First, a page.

Patriarch Aleksy II, head of the Russian Orthodox Church (Moscow Patriarchate), has again condemned foreign missionaries for their activities in Russia. (UPI, June 24) The religious leader was speaking after the Duma’s approval of a bill on religion that, by placing strict limits on who is allowed to conduct missionary work, threatens to exclude many foreign missionaries from operating in Russia. The bill has the patriarch’s enthusiastic support. As adopted in the third reading on June 23, it requires all religious organizations to submit to a mandatory process of re-registration by the end of 1999 [not 1998, as stated in yesterday’s Monitor].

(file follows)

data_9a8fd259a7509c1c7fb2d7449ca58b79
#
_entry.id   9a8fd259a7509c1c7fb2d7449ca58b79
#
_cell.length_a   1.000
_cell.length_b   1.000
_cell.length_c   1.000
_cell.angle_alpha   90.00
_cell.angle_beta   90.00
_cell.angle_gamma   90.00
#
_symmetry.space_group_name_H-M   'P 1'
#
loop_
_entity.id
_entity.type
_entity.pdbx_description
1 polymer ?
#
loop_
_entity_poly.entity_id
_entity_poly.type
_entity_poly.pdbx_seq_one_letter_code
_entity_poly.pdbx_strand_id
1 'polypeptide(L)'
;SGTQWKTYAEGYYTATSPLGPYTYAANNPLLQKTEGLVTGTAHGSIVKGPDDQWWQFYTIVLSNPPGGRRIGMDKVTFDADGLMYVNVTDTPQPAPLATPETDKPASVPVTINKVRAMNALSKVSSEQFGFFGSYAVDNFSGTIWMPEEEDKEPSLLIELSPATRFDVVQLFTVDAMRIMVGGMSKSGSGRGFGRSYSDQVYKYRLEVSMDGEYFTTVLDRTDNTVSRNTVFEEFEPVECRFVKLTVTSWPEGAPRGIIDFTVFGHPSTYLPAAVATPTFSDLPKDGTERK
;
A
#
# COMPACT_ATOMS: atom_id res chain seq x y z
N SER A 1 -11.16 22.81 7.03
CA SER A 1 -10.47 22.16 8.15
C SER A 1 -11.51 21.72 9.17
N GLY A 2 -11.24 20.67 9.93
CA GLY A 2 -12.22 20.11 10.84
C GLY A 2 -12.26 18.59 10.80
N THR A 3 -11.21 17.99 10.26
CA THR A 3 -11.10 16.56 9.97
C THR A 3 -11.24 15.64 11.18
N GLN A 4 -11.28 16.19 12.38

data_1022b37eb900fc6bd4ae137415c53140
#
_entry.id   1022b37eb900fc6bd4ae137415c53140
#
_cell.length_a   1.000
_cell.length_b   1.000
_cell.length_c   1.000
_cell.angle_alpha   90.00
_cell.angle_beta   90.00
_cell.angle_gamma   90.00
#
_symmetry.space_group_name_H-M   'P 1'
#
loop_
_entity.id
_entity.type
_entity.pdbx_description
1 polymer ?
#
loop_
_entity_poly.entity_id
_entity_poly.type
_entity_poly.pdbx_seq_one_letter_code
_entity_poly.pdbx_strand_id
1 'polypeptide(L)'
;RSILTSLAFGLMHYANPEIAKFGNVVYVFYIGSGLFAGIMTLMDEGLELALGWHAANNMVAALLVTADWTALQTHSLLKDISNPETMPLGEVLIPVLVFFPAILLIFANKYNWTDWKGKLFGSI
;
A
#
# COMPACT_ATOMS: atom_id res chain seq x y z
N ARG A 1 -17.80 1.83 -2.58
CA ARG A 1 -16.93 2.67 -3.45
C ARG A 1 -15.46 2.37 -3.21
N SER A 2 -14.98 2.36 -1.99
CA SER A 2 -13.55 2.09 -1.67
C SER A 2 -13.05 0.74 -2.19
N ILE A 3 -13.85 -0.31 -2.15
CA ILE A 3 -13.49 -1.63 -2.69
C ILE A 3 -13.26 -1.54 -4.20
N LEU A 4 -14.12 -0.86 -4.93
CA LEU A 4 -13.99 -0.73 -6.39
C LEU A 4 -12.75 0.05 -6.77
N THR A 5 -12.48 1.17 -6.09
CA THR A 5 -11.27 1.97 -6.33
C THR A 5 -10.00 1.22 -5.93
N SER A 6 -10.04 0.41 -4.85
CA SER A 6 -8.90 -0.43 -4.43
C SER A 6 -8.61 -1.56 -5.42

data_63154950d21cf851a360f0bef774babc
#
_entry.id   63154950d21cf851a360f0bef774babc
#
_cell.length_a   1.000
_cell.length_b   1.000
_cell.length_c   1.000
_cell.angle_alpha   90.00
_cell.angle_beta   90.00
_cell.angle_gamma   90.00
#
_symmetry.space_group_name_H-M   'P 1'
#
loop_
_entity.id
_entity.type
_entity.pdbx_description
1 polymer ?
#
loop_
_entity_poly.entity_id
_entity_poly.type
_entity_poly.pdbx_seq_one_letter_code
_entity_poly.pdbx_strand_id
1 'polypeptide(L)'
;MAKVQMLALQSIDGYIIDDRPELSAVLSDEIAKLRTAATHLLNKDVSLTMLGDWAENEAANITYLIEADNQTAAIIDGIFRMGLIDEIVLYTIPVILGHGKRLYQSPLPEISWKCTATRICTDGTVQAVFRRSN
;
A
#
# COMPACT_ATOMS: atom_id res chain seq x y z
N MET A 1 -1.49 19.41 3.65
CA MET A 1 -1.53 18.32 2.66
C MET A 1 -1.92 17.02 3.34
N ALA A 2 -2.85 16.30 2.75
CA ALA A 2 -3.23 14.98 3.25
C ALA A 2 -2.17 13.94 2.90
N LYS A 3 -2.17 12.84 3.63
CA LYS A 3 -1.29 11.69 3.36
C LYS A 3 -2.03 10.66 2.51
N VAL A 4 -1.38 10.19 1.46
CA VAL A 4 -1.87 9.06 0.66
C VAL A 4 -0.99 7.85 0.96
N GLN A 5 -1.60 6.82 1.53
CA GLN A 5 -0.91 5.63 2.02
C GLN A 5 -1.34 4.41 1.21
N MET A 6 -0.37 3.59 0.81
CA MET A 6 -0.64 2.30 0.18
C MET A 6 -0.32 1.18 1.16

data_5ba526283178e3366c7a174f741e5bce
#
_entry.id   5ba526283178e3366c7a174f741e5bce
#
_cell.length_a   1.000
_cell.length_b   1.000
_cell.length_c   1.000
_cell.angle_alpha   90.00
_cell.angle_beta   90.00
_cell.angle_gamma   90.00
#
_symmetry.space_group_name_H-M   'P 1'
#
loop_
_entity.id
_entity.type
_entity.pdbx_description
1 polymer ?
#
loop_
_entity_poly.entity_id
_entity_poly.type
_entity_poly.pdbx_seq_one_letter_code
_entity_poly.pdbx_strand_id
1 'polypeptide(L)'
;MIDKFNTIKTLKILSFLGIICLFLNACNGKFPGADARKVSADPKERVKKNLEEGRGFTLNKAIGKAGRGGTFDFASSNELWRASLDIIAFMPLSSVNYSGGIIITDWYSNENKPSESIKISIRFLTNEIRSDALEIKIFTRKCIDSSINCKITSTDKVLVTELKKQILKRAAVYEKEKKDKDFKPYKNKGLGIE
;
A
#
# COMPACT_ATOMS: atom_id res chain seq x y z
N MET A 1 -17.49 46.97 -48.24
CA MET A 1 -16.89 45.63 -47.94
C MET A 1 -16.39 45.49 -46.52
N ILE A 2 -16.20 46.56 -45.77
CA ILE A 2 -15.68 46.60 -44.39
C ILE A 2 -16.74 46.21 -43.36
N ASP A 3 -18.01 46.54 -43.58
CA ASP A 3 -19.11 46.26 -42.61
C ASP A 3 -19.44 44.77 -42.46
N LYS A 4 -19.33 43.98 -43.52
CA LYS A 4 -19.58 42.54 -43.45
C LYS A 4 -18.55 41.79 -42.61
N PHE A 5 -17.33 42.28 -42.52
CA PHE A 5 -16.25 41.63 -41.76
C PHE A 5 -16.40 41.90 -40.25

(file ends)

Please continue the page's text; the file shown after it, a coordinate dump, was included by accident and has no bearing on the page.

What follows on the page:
Many religious groups will be unable to meet the bill’s requirements, under which the state authorities are to grant official registration and its accompanying rights and privileges only to those organizations that can prove that they informed the [Soviet] authorities at least 15 years ago of the commencement of their activities. This requirement will penalize not only new religious organizations but also nonconformist groups which were forced underground during the Soviet period. The bill marks a further stage in the institutionalization of the role of the Russian Orthodox Church, which, in defiance of the constitutional declaration that Russia is a secular state, is receiving increasingly privileged treatment from the state. Opponents of the bill hope that President Yeltsin will refuse to sign it into law; they point out that its provisions relating to foreign missionary activity contradict positions that Yeltsin has taken in the past, when he has argued that establishing separate rules for foreign religious groups is constitutionally untenable.
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